i'm not a girl who gets out much for quilting or sewing events. as much as i'd like to attend a sewing retreat or quilting conference, it's just not practical for me to take the time away from my family for such things at this point in my life. i always admire these events from afar and enjoy them vicariously through others' reports on social media. i try to take in fabric sights when i'm travelling, but i don't travel specifically for my hobby. so imagine my surprise and giddiness when i realized i'd be in nashville, tn on the weekend craft south was opening its doors. i could not believe my luck that i'd be in town the day everyone's fabric design darling, anna maria horner, opened up her lovely, brick and mortar crafters heaven.
|vintage record player actually playing vintage vinyls - i wish you could hear it|
the whole event was rather low-key. there were refreshments laid out on the table in the fabric section and ms. horner herself was greeting people by the cutting counter. a few of her family members were also wandering around mingling with customers. there wasn't a lot of hype going on, they were letting the beauty of the space and the products speak for themselves, mostly. and from what i could tell most of the customers were local people. it wasn't like being at quilt market or quiltcon with a bunch of super excited fans around. this made me a bit shy, especially with the camera. i felt like i might be the only star-struck fan girl there at the moment. but i played it cool and did not embarrass myself too badly.
beautifully curated selection of fine pickings. it almost felt like shopping ms. horner's personal stash of bolts, if that makes any sense. the collection is organized by color family rather than fabric line or designer, which was a new experience for me and makes for some very different shopping. i would see one print from a line and wonder where the others were since that's how i'm used to shopping. not finding them together, i forgot what some of the prints in a range were and didn't look them out. and it wasn't until later that i realized the plaids i had seen mixed in were probably bits of loominous, her latest line. i so wish that line had been presented by itself somewhere!
on the upside, having the fabrics organized by color really helps you not only select based on color but i also found it helped me look at fabrics individually rather than as part of a line or as belonging to a certain designer. you let go of expectations or preconceived notions you had about the designer or line and just see the fabric. it really does help get over the hype factor that comes with some fabrics. once again, i was surprised with how i liked certain fabrics on their own that i hadn't really liked before because i had only viewed them as a line, not as individual prints. really, there is no replacement for seeing fabrics in person.
of course there was plenty of amh on the shelves, as well as fabrics i have never seen on the bolt before - leah duncan, various art gallery designs, heather ross, birch fabrics, and liberty. yes, liberty of london on the bolt. just a few, but all the same, there it was in abundance and in real life. the liberty was on a special shelf of its own behind the cutting counter.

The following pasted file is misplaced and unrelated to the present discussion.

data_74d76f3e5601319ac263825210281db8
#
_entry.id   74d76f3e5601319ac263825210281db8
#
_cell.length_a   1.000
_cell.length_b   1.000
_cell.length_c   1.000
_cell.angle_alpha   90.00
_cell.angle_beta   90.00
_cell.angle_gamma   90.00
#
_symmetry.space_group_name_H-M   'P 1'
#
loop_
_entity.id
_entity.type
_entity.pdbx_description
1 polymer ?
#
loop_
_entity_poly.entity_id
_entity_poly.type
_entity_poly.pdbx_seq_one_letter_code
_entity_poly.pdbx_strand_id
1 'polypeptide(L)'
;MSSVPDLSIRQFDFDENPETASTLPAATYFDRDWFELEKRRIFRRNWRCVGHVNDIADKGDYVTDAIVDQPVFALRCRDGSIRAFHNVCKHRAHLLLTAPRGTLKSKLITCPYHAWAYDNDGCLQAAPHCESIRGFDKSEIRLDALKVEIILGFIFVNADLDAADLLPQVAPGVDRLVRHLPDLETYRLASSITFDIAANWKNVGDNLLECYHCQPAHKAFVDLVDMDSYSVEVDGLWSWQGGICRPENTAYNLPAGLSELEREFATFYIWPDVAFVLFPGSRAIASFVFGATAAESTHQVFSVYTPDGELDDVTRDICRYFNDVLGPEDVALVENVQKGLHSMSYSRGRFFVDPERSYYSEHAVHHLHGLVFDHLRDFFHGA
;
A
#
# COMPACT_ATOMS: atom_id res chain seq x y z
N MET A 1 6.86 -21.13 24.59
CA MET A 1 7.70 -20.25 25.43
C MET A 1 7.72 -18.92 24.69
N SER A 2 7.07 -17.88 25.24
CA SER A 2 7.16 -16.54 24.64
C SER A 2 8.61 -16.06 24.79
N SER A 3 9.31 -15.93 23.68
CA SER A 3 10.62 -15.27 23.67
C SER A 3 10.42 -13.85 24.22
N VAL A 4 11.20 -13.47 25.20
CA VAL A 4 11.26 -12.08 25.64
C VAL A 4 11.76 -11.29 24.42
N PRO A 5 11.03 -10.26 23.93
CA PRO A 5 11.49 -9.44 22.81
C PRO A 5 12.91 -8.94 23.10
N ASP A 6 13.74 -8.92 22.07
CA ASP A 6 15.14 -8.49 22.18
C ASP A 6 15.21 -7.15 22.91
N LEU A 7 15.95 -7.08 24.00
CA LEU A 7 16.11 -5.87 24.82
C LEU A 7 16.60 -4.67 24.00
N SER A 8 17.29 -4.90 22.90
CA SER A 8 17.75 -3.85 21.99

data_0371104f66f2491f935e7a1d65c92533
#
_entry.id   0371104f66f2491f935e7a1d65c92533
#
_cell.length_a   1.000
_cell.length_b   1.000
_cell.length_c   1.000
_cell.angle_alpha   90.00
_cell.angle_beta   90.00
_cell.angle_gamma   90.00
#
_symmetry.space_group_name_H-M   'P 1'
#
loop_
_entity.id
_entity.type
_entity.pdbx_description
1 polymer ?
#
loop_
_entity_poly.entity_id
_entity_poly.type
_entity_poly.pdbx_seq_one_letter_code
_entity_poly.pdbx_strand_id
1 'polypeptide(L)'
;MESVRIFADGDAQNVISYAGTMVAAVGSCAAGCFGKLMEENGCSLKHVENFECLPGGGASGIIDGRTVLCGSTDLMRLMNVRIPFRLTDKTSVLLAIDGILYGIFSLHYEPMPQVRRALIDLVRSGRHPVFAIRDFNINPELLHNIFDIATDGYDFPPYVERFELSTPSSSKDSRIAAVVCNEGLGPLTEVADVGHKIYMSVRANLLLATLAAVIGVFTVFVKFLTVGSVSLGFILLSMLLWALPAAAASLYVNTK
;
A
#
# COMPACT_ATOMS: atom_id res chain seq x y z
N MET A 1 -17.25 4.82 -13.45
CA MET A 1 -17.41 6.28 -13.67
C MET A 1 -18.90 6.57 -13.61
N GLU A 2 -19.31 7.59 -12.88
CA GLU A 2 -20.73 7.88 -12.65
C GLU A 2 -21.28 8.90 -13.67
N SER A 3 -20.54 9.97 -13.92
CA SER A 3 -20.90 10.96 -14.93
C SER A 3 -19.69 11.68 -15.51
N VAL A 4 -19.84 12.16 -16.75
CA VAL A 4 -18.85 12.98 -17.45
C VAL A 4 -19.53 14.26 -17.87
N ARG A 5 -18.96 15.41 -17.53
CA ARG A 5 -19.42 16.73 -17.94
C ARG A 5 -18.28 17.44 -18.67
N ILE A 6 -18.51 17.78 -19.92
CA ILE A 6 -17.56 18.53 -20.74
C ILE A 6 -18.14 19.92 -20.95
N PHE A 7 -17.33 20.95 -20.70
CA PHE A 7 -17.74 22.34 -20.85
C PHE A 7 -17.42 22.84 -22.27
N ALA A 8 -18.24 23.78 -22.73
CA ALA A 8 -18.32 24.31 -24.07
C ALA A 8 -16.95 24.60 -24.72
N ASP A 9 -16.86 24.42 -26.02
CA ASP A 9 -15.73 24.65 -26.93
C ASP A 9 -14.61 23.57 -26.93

while i was waiting at the fabric counter, mr. horner, canned beverage in hand, casually mosied on by and stopped to comment on my purchases. "you're mr. horner, aren't you?" i asked. "yes, i am. who are you?," he replied, in a friendly and earnest manner, reaching out to shake my hand. just a few minutes before i had seen amh, out of the corner of my eye, greet someone who seemed to be from the industry and i knew there were other people from the community around, so with that in mind i tried to introduce myself as a person-of-the-masses customer, not anyone who he should know. i didn't manage it well at all, getting tongue-tied and a bit confused. "i'm, well, i'm not, i mean, i'm just hydee (last name)," i stammered. holy cow, i was silly! but he was very gracious and pretended he didn't notice at all. we then proceeded to have a pleasant conversation about my fabric purchases, large families (we both have 7 children), and nashville, since he's mostly a native and i lived there in high school. after a few minutes he excused himself to go put a record on the record player.
juliana horner, their eldest daughter and creative genius in her own right, was also there, with colorful, pixie-styled hair, helping customers find things. after chatting with mr. horner, i decided i should just go say hello to The Lady herself once my fabric was all cut. i know she's used to it, so i was even going to ask if i could take a photo with her. to my dismay, shortly before i was ready to go, she disappeared into the back to take a break. my time was up and i wasn't fan girl enough to barge into her break time, so i left without speaking to her.
the whole experience was a little surreal, like walking into a book i've read before, and having it be alive all around you. but at the same time it was very down-to-earth, warm and inviting at the shop. it's located in a lovely neighborhood of nashville i'd never been in before. i believe it's called 12 South. that's the road it's off of anyway. there are several unique shops and eateries all within walking distance. most notable to me was a jeni's splendid ice creams scoop shop, home of the absolute best ice cream i've ever had in my life. seriously. i didn't get back to craft south the rest of the trip, but my travel companions gladly accompanied me to jeni's twice more in the four days we were there. nashville is lucky enough to have three locations.
|jeni's nashville 12 south location|
|jeni's round three, two mini scoops, this time with a sugar cone|